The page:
Most patients who come from Canada to the U.S. for health care are those whose costs are covered by the Canadian governments. If a Canadian goes outside of the country to get services that are deemed medically necessary, not experimental, and are not available at home for whatever reason (e.g., shortage or absence of high tech medical equipment; a longer wait for service than is medically prudent; or lack of physician expertise), the provincial government where you live fully funds your care. Those patients who do come to the U.S. for care and pay out of pocket are those who perceive their care to be more urgent than it likely is.

Myth: Canada is a socialized health care system in which the government runs hospitals and where doctors work for the government.

Princeton University health economist Uwe Reinhardt says single-payer systems are not "socialized medicine" but "social insurance" systems because doctors work in the private sector while their pay comes from a public source. Most physicians in Canada are self-employed. They are not employees of the government nor are they accountable to the government. Doctors are accountable to their patients only. More than 90 percent of physicians in Canada are paid on a fee-for-service basis. Claims are submitted to a single provincial health care plan for reimbursement, whereas in the U.S., claims are submitted to a multitude of insurance providers. Moreover, Canadian hospitals are controlled by private boards and/or regional health authorities rather than being part of or run by the government.

Myth: There aren't enough doctors in Canada.

From a purely statistical standpoint, there are enough physicians in Canada to meet the health care needs of its people. But most doctors practice in large urban areas, leaving rural areas with bona fide shortages. This situation is no different than that being experienced in the U.S. Simply training and employing more doctors is not likely to have any significant impact on this specific problem. Whatever issues there are with having an adequate number of doctors in any one geographical area, they have nothing to do with the single-payer system.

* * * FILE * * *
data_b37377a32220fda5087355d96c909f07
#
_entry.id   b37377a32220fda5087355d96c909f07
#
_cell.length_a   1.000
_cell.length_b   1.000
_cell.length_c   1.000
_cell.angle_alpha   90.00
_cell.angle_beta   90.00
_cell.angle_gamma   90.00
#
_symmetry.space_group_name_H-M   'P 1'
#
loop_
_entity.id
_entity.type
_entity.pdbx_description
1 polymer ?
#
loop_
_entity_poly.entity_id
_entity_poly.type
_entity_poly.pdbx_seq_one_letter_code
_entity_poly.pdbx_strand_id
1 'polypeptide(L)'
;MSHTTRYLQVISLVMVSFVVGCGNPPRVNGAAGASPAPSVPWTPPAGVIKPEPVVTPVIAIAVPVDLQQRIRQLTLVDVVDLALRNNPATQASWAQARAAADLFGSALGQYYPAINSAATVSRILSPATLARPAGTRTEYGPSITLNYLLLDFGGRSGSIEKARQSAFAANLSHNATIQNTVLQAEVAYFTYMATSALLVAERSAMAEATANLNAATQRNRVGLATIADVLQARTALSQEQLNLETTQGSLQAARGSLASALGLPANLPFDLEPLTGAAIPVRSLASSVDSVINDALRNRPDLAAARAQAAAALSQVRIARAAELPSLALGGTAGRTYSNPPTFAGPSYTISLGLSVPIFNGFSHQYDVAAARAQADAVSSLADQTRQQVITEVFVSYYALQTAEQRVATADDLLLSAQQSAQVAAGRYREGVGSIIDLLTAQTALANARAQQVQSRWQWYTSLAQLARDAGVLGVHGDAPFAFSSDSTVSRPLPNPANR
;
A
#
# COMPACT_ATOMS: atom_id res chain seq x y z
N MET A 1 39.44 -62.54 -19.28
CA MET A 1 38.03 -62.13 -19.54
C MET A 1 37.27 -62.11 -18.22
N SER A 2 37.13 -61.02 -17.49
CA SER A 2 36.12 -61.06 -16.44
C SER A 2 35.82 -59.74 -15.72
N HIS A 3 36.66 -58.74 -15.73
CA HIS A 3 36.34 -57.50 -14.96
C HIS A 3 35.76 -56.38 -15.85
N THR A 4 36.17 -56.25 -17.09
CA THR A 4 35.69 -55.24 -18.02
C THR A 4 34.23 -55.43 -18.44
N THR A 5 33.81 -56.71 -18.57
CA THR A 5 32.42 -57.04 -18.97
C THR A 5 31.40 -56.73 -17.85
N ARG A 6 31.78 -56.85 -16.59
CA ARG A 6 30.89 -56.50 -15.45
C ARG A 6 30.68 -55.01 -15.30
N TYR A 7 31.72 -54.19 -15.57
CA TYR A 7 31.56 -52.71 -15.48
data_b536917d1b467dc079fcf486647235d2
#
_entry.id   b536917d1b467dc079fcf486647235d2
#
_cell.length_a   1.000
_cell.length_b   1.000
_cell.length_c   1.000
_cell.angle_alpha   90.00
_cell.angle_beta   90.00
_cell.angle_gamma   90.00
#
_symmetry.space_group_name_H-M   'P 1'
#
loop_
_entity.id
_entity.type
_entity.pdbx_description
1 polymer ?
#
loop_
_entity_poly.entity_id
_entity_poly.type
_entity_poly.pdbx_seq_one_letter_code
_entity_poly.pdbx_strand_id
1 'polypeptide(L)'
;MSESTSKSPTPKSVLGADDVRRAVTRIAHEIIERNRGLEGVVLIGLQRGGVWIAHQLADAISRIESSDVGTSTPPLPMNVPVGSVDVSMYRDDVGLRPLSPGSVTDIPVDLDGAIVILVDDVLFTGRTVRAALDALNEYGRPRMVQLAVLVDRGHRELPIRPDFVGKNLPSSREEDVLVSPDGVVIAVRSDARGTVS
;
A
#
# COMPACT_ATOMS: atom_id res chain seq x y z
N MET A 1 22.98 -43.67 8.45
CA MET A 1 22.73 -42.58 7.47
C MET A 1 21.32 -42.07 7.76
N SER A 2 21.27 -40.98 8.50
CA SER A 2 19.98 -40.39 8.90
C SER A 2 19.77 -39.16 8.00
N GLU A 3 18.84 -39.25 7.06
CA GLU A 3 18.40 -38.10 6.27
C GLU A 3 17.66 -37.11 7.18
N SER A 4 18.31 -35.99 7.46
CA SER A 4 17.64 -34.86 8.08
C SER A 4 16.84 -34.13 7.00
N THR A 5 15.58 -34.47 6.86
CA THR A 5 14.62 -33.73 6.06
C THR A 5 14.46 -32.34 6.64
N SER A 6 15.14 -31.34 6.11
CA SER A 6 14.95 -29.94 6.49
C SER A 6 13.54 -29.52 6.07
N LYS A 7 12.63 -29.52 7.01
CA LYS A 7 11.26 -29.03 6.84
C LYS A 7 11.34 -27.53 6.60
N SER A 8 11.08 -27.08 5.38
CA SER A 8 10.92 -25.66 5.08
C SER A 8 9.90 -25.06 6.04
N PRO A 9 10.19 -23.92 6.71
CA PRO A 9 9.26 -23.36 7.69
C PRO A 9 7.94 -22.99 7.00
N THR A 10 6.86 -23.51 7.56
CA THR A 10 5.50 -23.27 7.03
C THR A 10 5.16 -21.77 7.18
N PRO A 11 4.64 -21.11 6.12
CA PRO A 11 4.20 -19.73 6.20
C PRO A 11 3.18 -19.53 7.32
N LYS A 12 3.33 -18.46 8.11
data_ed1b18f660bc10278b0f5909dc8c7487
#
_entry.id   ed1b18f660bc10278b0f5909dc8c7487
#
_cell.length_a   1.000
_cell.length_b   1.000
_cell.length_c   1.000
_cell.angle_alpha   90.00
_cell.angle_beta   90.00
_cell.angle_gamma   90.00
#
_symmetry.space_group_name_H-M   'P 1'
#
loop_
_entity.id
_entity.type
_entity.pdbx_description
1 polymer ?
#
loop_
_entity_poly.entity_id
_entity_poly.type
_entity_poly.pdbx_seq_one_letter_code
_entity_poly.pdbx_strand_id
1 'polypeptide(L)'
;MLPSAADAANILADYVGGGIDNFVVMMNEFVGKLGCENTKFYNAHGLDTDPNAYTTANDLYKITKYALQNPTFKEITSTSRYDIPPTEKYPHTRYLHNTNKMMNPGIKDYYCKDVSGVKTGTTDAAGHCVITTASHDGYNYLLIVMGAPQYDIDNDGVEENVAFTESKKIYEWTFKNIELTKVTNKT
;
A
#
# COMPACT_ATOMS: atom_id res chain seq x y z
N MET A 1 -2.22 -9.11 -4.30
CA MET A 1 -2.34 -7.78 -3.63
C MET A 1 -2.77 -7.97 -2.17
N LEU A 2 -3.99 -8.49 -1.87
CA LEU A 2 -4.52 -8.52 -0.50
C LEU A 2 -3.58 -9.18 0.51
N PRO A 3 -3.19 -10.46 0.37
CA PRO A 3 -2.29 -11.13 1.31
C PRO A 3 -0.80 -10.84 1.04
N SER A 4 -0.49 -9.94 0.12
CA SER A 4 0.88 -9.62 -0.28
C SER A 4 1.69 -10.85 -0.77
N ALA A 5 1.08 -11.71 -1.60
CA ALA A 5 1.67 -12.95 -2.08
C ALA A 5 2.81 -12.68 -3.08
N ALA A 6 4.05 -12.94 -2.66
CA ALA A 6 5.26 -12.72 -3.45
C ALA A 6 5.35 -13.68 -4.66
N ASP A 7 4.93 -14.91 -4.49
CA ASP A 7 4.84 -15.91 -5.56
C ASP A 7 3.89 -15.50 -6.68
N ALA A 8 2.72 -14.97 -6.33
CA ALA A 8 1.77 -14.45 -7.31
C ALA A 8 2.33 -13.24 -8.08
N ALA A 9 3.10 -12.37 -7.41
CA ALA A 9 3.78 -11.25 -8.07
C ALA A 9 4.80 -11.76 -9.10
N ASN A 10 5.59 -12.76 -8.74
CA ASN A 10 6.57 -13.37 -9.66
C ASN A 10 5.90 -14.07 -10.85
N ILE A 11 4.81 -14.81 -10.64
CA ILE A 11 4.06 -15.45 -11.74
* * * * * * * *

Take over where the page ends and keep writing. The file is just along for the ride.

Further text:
25 comments:

dave said...

Great article - unfortunately, many Americans and their media don't really want the truth, thy prefer to rely on the 30-second sound bytes, and the urban mythology - the same mindset that allows 30% of them to still believe Saddam was behind 9/11, and Obama is a Muslim.

Elvis lives!, the moon landings were fake! katrina was God's punishment! Canadian-style Health Care is the devil incarnate!

Thank god I live in a country where getting medical treatment doesn't rely on how weathy I am, where being healthy is recognized as a basic human right, not as a byproduct of a social lottery based on my means.

Since I had (and beat)colon cancer,(without having to lose my home and savings) I most likely would not be able to get coverage in the States, because that constitutes a "pre-existing condition".

Finster said...

I live in Eastern Canada. I'm a healthy 27 year old male, who will go see the doctor twice yearly for checkups, various things like flu, blood checkups.

My family has had to go through some not-so-serious operations , and some serious, and they never have had to wait for anymore than 3 months. If it is very serious, they go in right away.

There's even a lot of fuss here sometimes in the media about poor healthcare, but it's always a story about somebody with loads of health problems. And everyone admits it's not perfect, but it is 99% to being perfect.

There are huge benefits to having the government pay for healthcare, because it ties everyone socially as a whole to one health standard.

So consider that in Canada, a product that harms the population ends up costing the Government more money, so thus the Government wants to prevent such products from being sold.

Whereas in the US, products that harm the population actually make people money.

Mia said...